Tucked away in a fifth floor laboratory, in Memorial University’s chemistry building, Courtney Laprise works on experiments she hopes might reduce our dependence on oil.
“I believe that for every chemical that is out there that is derived from petroleum, there’s a way to make it green and maybe from biomass,” said Laprise.
The 23-year-old masters student is currently focused on developing a plastic alternative made from a good ol’ Newfoundland ingredient — fish guts. Laprise works with oil extracted from fish heads and intestines.
She performs several reactions on the oil using chemicals and then casts the substance onto a pertri dish. Then, she puts the dish into an oven and waits. She admits, for a few months the results had been disappointing.
“I had only gotten like, liquid stuff. Nothing was solid,” said Laprise.
And then, one day, her efforts paid off.
“I scraped if off my petri dish and it was solid … it was a little bit stretchy, I could pull it a little bit but it was solid,” explained Laprise.
“I was so excited, I actually ran out into the hallway and started screaming, like, ‘Oh my god, I made it, I made it!”‘
Now that Laprise has the recipe for a fish-based plastic alternative, she’ll perform tests to understand its mechanical properties, the strength of the substance.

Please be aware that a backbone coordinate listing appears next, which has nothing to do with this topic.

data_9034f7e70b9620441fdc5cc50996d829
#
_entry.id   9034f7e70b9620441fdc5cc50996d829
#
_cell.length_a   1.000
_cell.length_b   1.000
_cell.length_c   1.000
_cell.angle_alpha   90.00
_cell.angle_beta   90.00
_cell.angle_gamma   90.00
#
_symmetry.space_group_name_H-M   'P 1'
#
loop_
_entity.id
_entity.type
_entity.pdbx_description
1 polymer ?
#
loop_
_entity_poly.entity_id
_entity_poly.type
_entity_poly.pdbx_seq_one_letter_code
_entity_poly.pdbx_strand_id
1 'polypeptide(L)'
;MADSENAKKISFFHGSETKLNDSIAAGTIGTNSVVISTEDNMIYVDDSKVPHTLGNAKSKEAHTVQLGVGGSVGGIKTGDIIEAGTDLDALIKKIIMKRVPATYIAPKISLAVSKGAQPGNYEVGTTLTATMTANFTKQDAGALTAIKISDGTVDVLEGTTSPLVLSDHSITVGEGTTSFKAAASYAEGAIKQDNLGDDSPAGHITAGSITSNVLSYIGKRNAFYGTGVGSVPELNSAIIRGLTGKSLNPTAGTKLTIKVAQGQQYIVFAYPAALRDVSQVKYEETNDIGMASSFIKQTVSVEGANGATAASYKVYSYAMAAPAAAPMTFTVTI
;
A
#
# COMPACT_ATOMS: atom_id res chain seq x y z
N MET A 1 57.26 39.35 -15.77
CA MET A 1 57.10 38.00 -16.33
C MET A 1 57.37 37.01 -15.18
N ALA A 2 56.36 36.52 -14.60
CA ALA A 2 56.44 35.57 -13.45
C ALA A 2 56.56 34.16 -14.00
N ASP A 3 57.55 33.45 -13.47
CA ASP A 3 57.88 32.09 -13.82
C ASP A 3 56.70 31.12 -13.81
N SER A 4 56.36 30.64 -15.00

On top of that, she’ll conduct biodegradation studies to see how the plastic-like material will break down in both freshwater and seawater.
Laprise says she’s focused on finishing her thesis at the moment, but has had some queries from companies who are interested in what she’s doing. New product development excites her and so does the possibility of economic growth in small towns with fish plants.
“There’s a large amount of waste and a lot of these companies, they have to pay to get rid of this waste and it would be awesome if they could use this for another purpose,” said Laprise.
“You could have a plant right next to it making these materials so … you know, more jobs in these communities.”
Laprise sees ocean-friendly products and initiatives as a natural fit for Newfoundland and Labrador. She’d like to see more people focus on the environment at their doorstep.
“I mean as someone from Newfoundland you have a connection to the ocean, you know, you want to protect it and it’s very much a part of everyday life here. It’s very promising, I think, and it’s very exciting.”